Marshall Baldwin's bow was scratching out a pretty lively tune on that old fiddle, and the dancers' quick steps sure were heating up Rose's hall, when suddenly, the door blew open and the storm poured in.

Marshall Baldwin's bow was scratching out a pretty lively tune on that old fiddle, and the dancers' quick steps sure were heating up Rose's hall, when suddenly, the door blew open and the storm poured in.

"Bridge is out! Washed away!" yelled the drenched man standing in the doorway.

Baldwin stopped fiddling and watched the couples surround the man, full of questions and wondering how they were going to get across the river and back home.

Baldwin loved to tell that story. Old timers said that whenever he did, there always was a big grin on his face. He'd pause for effect and then say, "Many a dancer did not get home that night."

The devilish twinkle told you "not getting home" wasn't really a problem. The dancers found their own ways to enjoy that dark and stormy night.

Thomas Mee's hand-hewn log bridge had stood strong across the Applegate River for 13 years before being replaced in 1886. But now, in February 1890, a few hours of ravenous water was all it took to shred the replacement from its pilings.

Nearly every bridge in Jackson and Josephine counties was gone, the flash flood splintering years of hard labor into shards that just floated away. New bridges came as quickly as time and money could allow.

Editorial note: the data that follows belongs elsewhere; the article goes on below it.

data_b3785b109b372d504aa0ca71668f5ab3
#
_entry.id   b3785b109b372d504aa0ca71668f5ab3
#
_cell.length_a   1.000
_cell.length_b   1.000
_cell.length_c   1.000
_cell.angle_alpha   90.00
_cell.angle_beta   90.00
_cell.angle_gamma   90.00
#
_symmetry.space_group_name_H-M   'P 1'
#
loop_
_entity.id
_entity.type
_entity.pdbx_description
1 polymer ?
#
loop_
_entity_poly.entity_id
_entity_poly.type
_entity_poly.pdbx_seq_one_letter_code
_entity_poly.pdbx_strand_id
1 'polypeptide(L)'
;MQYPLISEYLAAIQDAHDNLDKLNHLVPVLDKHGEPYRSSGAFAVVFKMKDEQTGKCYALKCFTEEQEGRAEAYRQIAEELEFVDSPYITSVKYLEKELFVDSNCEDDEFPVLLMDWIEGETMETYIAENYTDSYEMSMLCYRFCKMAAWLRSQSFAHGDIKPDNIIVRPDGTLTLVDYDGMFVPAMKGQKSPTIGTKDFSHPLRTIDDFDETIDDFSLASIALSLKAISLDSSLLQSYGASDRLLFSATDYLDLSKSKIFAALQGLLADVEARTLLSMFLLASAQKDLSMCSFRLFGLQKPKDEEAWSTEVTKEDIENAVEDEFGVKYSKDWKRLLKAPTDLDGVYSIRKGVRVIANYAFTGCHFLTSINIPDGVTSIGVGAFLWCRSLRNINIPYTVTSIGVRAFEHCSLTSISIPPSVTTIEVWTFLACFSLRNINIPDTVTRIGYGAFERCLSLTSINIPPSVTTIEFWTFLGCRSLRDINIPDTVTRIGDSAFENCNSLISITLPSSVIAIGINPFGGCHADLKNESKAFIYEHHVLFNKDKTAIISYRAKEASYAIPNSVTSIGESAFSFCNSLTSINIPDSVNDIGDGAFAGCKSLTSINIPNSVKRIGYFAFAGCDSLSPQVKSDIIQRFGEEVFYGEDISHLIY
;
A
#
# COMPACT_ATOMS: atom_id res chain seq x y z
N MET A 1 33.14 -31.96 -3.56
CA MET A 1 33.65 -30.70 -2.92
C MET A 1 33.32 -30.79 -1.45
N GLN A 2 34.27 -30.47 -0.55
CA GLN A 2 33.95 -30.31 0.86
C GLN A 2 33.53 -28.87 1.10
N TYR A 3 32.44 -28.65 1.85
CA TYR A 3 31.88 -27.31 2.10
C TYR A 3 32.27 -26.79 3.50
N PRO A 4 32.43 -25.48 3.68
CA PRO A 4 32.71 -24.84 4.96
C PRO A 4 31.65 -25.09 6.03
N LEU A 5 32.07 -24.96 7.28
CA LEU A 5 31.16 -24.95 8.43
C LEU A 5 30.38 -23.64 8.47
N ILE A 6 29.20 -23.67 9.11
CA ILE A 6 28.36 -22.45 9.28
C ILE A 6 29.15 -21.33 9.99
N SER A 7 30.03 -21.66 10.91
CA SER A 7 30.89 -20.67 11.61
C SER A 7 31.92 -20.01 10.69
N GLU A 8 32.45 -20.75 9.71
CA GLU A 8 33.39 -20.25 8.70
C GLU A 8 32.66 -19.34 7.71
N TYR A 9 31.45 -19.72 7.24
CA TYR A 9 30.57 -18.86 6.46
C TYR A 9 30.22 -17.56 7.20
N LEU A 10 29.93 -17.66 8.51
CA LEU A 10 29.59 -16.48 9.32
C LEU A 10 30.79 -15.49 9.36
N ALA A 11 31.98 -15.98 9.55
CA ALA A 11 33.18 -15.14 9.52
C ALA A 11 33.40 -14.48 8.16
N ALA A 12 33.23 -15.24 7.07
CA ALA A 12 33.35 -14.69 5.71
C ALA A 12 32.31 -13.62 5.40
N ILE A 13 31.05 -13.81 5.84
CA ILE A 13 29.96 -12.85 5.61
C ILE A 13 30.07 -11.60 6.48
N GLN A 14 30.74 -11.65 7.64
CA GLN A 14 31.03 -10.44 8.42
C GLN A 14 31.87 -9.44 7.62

In 1892, a new, durable, covered bridge crossed over the Applegate, sturdy enough to last until the summer of 1934.

"That was the best meal I've had in months," "Pop" Gates told the crowd at a picnic lunch that kicked off a dedication ceremony for a new steel bridge that was built just downstream from the old covered bridge.

Standing in front of 11 Applegate pioneers, Gates, a former Medford mayor, popular car dealer and one-time member of the State Highway Commission, said he hoped the bridge would one day become the main road leading to the Oregon Caves and, eventually, all the way to the Pacific Coast.

As each pioneer was introduced, they were given a chance to remember the "early days."

Logan Wooldridge, 79, had lived in the Applegate longer than anyone at the event, and with a keen sense of humor he kept the crowd laughing with his joke-filled memories.

"I've kept myself healthy by following the Golden Rule," he said. "Always vote Democrat!"

Pointing to the pioneer ladies, Wooldridge said he was enjoying himself at the dedication.

"I've always liked sitting by a good-looking girl."

Mary Mee, 72, remembered when her father built the first bridge. She had seen the dedication of the Jacksonville Court House and she remembered the 1890 flood, although she didn't say whether she had been dancing that night.

The formal opening of the Applegate Pioneer Bridge came when — sitting in a chair — frail Louisa Ray, 87, pulled out her pocket knife and cut the white ceremonial ribbon.

That evening, there was a celebration dance at the Grange hall. The weather was good, and this time dancers had a bridge to cross when they made their way back home.

Writer Bill Miller lives in Shady Cove. Reach him at newsmiller@yahoo.com.